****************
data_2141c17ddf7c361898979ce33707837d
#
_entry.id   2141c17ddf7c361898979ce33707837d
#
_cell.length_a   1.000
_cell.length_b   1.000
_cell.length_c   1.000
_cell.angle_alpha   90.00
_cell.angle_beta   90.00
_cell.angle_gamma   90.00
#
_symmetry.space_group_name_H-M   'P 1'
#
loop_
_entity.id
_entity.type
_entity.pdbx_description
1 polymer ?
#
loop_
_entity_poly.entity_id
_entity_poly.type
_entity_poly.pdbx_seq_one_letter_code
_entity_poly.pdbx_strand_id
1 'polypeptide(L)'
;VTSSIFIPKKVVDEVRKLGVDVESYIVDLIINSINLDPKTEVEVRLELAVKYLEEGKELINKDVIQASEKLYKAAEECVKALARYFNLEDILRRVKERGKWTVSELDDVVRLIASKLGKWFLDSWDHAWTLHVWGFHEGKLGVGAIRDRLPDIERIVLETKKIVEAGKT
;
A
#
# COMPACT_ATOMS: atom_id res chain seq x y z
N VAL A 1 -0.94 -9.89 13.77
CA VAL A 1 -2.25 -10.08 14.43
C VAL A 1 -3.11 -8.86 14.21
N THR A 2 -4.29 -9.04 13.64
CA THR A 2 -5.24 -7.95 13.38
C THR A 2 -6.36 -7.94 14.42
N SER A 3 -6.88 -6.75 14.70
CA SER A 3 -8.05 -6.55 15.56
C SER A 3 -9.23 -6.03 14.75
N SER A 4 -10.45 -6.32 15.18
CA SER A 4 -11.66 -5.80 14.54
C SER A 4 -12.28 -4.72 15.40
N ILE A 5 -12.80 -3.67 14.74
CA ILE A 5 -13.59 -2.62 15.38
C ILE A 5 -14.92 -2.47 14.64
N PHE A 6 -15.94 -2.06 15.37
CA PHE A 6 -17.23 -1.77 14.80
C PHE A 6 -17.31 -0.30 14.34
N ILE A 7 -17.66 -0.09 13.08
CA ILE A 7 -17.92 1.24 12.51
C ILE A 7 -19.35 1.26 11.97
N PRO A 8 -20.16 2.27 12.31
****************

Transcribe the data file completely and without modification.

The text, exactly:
data_2141c17ddf7c361898979ce33707837d
#
_entry.id   2141c17ddf7c361898979ce33707837d
#
_cell.length_a   1.000
_cell.length_b   1.000
_cell.length_c   1.000
_cell.angle_alpha   90.00
_cell.angle_beta   90.00
_cell.angle_gamma   90.00
#
_symmetry.space_group_name_H-M   'P 1'
#
loop_
_entity.id
_entity.type
_entity.pdbx_description
1 polymer ?
#
loop_
_entity_poly.entity_id
_entity_poly.type
_entity_poly.pdbx_seq_one_letter_code
_entity_poly.pdbx_strand_id
1 'polypeptide(L)'
;VTSSIFIPKKVVDEVRKLGVDVESYIVDLIINSINLDPKTEVEVRLELAVKYLEEGKELINKDVIQASEKLYKAAEECVKALARYFNLEDILRRVKERGKWTVSELDDVVRLIASKLGKWFLDSWDHAWTLHVWGFHEGKLGVGAIRDRLPDIERIVLETKKIVEAGKT
;
A
#
# COMPACT_ATOMS: atom_id res chain seq x y z
N VAL A 1 -0.94 -9.89 13.77
CA VAL A 1 -2.25 -10.08 14.43
C VAL A 1 -3.11 -8.86 14.21
N THR A 2 -4.29 -9.04 13.64
CA THR A 2 -5.24 -7.95 13.38
C THR A 2 -6.36 -7.94 14.42
N SER A 3 -6.88 -6.75 14.70
CA SER A 3 -8.05 -6.55 15.56
C SER A 3 -9.23 -6.03 14.75
N SER A 4 -10.45 -6.32 15.18
CA SER A 4 -11.66 -5.80 14.54
C SER A 4 -12.28 -4.72 15.40
N ILE A 5 -12.80 -3.67 14.74
CA ILE A 5 -13.59 -2.62 15.38
C ILE A 5 -14.92 -2.47 14.64
N PHE A 6 -15.94 -2.06 15.37
CA PHE A 6 -17.23 -1.77 14.80
C PHE A 6 -17.31 -0.30 14.34
N ILE A 7 -17.66 -0.09 13.08
CA ILE A 7 -17.92 1.24 12.51
C ILE A 7 -19.35 1.26 11.97
N PRO A 8 -20.16 2.27 12.31